Princeton University History

Collections with Divisional Holdings

  • Grover Cleveland Collection

    The Grover Cleveland Collection consists of collected research materials regarding Grover Cleveland, his life in Princeton, and his relation to the University. The papers document a variety of topics both broad in nature (his work as a Trustee) and highly specific (a Venezualan table he received as a gift). Also in the collection are letters sent to the University by early researchers inquiring about Cleveland, facsimiles of speeches, and files on other biographical topics such as Cleveland's birthplace, gravesite, and family members.

  • President's Standing Committee on the Status of Women Records

    Consists of the records of the committee including correspondence, meeting minutes, memos, subject files, and the records of the separate task forces that have operated under the auspices of the committee.

  • Arthur J. Horton Collection on Coeducation

    Since these are the records of one member of the committee–a member with a particular perspective–this collection will not give an unbiased view of the coeducation debate at Princeton. Since Horton wrote many letters and saved them all, the collection clearly presents his participation in the committee's work and his opposition to coeducation.

  • Office of Government Affairs Records

    The records document the activities of Princeton University's Office of Government Affairs in Washington, D.C. and contain correspondence, event files, chronological files, news clippings, and materials pertaining to the Princeton Plasma Physics Laboratory.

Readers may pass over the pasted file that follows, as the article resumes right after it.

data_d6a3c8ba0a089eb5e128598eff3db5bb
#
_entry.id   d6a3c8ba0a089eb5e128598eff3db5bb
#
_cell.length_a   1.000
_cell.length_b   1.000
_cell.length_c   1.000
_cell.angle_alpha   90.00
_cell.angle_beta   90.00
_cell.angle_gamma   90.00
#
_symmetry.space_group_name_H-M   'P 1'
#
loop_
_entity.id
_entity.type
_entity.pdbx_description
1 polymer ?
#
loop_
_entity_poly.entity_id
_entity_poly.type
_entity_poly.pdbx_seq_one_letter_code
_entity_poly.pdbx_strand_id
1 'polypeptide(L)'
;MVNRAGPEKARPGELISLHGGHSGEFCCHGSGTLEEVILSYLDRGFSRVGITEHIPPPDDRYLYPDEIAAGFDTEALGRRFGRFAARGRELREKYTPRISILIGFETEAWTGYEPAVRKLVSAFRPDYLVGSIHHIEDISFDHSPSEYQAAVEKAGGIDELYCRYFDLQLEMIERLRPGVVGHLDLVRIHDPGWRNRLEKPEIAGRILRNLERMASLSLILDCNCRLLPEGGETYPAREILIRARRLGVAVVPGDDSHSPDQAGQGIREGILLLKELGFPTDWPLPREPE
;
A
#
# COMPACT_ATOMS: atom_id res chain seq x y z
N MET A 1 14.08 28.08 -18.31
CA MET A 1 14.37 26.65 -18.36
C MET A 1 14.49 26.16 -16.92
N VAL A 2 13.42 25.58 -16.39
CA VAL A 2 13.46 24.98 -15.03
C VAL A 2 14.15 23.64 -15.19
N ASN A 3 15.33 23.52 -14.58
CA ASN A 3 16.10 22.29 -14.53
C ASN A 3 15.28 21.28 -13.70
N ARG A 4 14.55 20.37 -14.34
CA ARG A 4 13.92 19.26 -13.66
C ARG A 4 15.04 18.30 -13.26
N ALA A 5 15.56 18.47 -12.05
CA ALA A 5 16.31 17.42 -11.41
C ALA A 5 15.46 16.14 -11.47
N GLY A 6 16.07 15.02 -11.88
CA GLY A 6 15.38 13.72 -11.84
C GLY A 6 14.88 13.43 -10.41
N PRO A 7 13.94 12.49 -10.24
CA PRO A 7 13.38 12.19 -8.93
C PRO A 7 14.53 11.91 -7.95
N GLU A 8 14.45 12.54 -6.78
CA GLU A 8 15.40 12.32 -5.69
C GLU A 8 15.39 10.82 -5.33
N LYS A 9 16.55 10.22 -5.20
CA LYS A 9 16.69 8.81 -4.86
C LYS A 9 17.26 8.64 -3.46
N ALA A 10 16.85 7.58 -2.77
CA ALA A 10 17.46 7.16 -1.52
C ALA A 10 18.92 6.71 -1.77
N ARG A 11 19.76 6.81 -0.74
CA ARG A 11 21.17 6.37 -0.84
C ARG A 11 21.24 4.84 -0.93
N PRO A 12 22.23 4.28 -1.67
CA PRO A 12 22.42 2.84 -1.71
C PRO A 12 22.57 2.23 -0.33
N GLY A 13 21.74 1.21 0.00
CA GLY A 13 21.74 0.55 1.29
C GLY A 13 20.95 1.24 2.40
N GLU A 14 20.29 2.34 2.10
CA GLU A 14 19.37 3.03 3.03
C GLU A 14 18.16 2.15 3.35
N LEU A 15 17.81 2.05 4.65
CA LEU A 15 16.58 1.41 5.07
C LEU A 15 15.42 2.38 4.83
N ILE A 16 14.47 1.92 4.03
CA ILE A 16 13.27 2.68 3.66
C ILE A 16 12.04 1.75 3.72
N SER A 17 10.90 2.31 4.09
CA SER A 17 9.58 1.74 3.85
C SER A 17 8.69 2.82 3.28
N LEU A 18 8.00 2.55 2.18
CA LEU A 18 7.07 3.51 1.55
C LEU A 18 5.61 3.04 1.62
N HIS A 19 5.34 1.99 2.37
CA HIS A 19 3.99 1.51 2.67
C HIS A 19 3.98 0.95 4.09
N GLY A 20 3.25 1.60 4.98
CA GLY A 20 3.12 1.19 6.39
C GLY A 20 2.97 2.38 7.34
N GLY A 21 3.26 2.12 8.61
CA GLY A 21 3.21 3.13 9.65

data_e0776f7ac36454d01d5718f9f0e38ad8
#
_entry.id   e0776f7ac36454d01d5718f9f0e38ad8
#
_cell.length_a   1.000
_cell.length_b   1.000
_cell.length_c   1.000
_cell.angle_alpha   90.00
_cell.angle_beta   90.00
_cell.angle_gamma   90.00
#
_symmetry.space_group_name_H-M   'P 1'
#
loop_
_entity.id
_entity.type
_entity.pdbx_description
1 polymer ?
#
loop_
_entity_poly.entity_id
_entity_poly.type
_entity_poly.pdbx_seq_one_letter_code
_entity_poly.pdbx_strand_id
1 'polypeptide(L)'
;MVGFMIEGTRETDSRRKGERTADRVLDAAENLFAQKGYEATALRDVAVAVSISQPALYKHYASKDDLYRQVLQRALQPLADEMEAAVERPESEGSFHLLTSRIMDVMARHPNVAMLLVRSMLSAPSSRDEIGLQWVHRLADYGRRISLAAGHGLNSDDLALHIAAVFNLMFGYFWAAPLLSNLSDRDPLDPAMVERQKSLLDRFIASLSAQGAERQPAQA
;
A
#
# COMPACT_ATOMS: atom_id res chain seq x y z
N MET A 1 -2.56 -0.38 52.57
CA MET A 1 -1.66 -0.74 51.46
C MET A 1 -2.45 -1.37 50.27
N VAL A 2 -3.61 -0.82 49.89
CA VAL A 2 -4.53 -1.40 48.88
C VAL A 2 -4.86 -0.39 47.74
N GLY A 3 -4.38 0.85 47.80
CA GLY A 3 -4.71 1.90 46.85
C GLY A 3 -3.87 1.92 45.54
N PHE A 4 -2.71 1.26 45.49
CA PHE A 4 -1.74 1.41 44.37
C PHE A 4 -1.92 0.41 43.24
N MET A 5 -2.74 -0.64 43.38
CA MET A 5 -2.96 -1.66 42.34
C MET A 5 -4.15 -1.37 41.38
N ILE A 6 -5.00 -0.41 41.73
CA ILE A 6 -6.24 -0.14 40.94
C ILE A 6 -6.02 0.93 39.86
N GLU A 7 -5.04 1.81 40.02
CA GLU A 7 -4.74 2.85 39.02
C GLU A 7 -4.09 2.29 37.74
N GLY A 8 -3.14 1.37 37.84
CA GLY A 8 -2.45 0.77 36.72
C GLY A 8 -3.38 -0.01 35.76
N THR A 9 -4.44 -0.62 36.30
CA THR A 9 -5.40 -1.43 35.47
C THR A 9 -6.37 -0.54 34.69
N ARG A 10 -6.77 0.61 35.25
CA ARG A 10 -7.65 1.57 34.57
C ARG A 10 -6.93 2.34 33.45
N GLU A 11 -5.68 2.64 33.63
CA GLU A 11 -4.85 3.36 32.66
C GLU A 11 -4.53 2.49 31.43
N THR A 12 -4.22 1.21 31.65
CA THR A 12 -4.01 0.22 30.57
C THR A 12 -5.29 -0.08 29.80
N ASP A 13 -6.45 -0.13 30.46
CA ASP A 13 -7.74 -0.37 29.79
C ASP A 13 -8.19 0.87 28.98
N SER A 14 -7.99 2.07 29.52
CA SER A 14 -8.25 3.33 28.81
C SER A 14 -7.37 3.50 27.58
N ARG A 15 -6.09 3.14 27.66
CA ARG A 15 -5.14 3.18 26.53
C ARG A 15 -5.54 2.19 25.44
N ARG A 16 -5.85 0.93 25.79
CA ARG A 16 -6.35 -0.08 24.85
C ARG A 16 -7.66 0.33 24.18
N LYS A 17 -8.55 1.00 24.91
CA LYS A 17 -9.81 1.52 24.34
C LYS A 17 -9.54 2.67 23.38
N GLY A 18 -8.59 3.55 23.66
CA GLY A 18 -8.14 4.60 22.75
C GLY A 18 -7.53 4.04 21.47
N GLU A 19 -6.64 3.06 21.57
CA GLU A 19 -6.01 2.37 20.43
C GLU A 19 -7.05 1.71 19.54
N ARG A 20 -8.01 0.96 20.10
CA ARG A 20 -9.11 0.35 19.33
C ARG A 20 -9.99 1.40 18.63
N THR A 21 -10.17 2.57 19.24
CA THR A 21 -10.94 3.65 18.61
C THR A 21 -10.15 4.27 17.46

• Office of Human Resources Records

    Consists of the records of the Office of Human Resources. Included are policy and procedure manuals, employment studies, administrative salary reviews, pension plan reports, and information on the University's unemployment policy.

  • Triangle Club Records

    The Triangle Club Records can be used not only to document the performances and business activities of one of the oldest college theatre groups in the country, but also to examine an aspect of student life as it relates to politics, social customs, and student mores. In its one-hundred-plus-year history, Triangle has spoofed perennial Princeton topics such as classroom etiquette, examinations, dating, living arrangements, and dining, as well as broader topics such as women's rights, Vietnam, Watergate, and academic trends.

  • Quipfire! Records

    The records contain promotional material, performances and founding documents for Quipfire! Included are posters, programs, photograph albums, slides, a team hat and VHS recordings of three of the group's first four performances, as well as a promotional tape.

  • James W. Alexander Scrapbooks on Princeton University

    The collection consists of 19 scrapbooks containing clippings about Princeton University from Philadelphia, New York and Princeton newspapers, arranged chronologically with occasional correspondence and ephemera from the University.

  • Princeton University Architectural Presentation Boards

    Consists of presentation boards related to the design, construction, renovation, and expansion of Princeton University's grounds and buildings. In addition, the boards include those used for planning purposes, student housing strategies, insurance purposes, and the recording of features such as fallout shelters and electrical feeders. The boards primarily include floorplans, artistic renderings, elevations, and campus “footprints.” The collection also includes a set of architectural renderings of Whitman College that are not mounted.

  • Council of the Humanities records

    Consists of materials collected and generated by the Council of the Humanities. Much of these materals pertains to the Ford Foundation Project, including grant reports, manuscripts, and correspondence with the various authors and scholars involved. Also included are collected student academic records pre-dating the formation of the Council; Council minutes; and numerous drafts of the Council's 10-year plan from 1965.

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